Common plants, animals threatened by climate change, study says
WASHINGTON -- Climate change could lead to the widespread loss of common plants and animals around the world, according to a new study released Sunday in the journal Nature Climate Change.
The study’s authors looked at 50,000 common species. They found that more than half the plants and about a third of the animals could lose about 50% of their range by 2080 if the world continues its current course of rising greenhouse gas emissions.
Climate change affects the availability of nutrition and water for animals and plants. The narrowing of the geographic range of different common species means that plants and animals readily found in a given area could diminish markedly in those areas over the next seven decades.
“This study … tells us that the average plant and animal will experience significant range loss under climate change,” said the study’s lead author, Rachel Warren, of the Tyndall Centre at University of East Anglia, United Kingdom.
Warren said that until now, much climate change research had focused on the plight of rare species rather than common animals and plants. The study’s conclusions are “entirely consistent with what others are finding around the world,” said Peter B. Reich, professor of forest ecology at the University of Minnesota in St. Paul, who read the report.
The new study predicted that plants, reptiles and particularly amphibians would face the greatest risks from climate change. It also concluded that sub-Saharan Africa, Central America, the Amazon region and Australia would likely lose the most species of plants and animals. It projected “a major loss of plant species” in North Africa, Central Asia and South America.
A map of a species’ habitat can be thought of as a paint-by-numbers picture, Reich explained. If the species now occupies a certain number of spaces painted red, there will be fewer red spaces -- less habitable terrain -- 70 years from now, he said.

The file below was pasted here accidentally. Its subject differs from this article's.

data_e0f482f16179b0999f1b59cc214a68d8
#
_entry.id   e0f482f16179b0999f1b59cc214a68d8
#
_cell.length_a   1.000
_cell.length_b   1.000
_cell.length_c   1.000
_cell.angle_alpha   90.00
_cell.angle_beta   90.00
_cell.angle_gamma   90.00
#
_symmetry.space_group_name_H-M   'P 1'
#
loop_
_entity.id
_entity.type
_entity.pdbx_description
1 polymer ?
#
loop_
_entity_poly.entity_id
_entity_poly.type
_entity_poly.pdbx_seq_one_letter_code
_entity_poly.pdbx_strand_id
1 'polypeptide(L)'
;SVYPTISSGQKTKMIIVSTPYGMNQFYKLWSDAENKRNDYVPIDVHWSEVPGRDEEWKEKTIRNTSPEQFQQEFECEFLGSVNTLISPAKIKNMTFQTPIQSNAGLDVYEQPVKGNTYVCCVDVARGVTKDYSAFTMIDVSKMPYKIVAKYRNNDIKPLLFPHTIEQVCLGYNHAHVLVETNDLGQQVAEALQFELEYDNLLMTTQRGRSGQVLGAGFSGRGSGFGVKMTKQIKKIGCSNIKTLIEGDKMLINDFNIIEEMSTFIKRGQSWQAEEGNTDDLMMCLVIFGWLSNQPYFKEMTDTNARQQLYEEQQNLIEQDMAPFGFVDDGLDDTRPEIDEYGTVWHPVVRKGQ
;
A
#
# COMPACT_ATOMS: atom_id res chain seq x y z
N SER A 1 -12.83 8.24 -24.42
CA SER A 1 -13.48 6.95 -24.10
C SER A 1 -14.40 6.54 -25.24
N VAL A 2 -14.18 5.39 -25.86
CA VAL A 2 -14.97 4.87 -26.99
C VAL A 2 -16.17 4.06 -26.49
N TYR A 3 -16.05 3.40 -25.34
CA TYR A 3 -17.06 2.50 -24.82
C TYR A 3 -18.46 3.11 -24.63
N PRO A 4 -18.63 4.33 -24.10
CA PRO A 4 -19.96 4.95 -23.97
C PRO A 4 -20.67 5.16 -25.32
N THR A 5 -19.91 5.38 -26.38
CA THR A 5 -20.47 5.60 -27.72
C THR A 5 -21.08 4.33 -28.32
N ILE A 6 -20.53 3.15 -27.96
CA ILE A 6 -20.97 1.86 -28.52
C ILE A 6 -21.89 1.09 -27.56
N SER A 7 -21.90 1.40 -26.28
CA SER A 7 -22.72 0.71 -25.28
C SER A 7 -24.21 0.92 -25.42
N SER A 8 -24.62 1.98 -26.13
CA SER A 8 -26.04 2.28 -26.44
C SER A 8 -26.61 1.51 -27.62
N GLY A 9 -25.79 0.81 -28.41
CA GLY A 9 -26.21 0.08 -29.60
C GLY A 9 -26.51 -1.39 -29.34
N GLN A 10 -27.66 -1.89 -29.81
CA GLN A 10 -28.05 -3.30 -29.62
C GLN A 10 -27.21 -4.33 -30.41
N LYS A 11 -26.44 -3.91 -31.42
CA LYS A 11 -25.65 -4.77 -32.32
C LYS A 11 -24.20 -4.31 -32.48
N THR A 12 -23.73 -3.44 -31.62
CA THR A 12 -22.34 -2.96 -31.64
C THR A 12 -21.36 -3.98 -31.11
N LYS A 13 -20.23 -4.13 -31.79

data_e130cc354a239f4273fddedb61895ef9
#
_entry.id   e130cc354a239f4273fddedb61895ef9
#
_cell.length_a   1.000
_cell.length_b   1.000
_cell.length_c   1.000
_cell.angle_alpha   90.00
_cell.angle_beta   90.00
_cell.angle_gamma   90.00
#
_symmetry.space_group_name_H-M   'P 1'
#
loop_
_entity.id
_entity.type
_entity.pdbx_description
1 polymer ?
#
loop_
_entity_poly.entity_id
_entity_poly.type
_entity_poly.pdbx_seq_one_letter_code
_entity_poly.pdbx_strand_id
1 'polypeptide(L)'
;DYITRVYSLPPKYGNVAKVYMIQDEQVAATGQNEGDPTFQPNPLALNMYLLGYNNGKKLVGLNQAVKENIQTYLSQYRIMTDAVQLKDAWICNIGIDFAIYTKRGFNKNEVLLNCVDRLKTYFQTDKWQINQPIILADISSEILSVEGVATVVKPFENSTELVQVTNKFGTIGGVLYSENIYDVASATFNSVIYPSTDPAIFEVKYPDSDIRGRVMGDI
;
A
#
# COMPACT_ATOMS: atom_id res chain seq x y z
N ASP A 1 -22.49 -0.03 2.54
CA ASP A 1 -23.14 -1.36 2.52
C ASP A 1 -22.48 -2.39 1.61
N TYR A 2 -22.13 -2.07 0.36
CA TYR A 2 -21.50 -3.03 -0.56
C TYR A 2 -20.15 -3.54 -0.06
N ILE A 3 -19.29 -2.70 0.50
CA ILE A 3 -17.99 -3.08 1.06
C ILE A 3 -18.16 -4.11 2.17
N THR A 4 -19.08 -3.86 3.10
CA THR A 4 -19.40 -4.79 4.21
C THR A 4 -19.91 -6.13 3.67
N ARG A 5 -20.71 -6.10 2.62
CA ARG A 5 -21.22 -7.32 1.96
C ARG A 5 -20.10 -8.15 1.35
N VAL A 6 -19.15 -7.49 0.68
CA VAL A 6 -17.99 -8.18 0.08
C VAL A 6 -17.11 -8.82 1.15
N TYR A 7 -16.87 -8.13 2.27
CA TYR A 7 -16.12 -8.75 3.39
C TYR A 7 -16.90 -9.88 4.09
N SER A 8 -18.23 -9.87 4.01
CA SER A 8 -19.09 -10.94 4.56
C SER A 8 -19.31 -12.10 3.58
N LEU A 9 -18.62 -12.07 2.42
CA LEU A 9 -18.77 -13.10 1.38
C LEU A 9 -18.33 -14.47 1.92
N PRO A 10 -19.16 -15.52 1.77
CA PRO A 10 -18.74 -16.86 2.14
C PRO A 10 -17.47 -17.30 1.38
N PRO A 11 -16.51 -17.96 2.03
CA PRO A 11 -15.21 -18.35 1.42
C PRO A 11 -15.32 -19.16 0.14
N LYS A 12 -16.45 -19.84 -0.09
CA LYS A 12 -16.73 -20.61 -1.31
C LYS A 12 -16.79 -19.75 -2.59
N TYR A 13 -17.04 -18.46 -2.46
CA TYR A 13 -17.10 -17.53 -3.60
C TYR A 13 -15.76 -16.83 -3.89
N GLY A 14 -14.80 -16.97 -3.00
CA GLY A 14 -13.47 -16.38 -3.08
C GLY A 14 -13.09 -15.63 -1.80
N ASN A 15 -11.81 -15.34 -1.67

According to Jeff Price, a coauthor of the study and visiting fellow at the Tyndall Centre, “coffee, chocolate, teak, sugar maple, pineapple and cotton (at least some of the major types) all show large contractions in their climatic ranges under the baseline climate change scenario.”
The climactic range is the habitat where species not only exist but can thrive in numbers amid competitors.
Reich said that in Minnesota, it appears very likely that spruce, fir and aspen forests will retreat north into Canada over the next several decades as the state warms.
While the study looked at the effects of climate change on species’ geographic range, it made conservative estimates about how global warming could stoke diseases, pests or natural disasters that would affect species, Warren said.
Warren said, “Animals in particular may decline more as our predictions will be compounded by a loss of food from plants.”
The study concludes that such widespread losses could be avoided if the global community moved swiftly to reduce emissions of heat-trapping greenhouse gases that cause climate change.
Immediate, substantial steps could reduce species losses by 60 per cent and give plants and animals another 40 years to adapt, the study predicted. Slowing or cutting greenhouse gas emissions would help the Earth avoid the higher temperatures and subsequent habitat changes that could drive species loss, the study said.
Chances for averting higher temperatures, however, appear remote. On Friday, the National Oceanic and Atmospheric Administration reported that the ratio of carbon dioxide in the atmosphere has surpassed 400 parts per million in an average daily reading at Hawaii’s Mauna Loa Observatory, the highest concentration of the greenhouse gas in human history.
Climate scientists have calculated that the world needs to keep carbon dioxide emissions from crossing the 400 parts per million threshold in order to avoid a rise of 2 degrees Celsius (3.6 degrees F) above the average global temperature of pre-industrial times and profound changes to nearly every aspect of life, including species loss.
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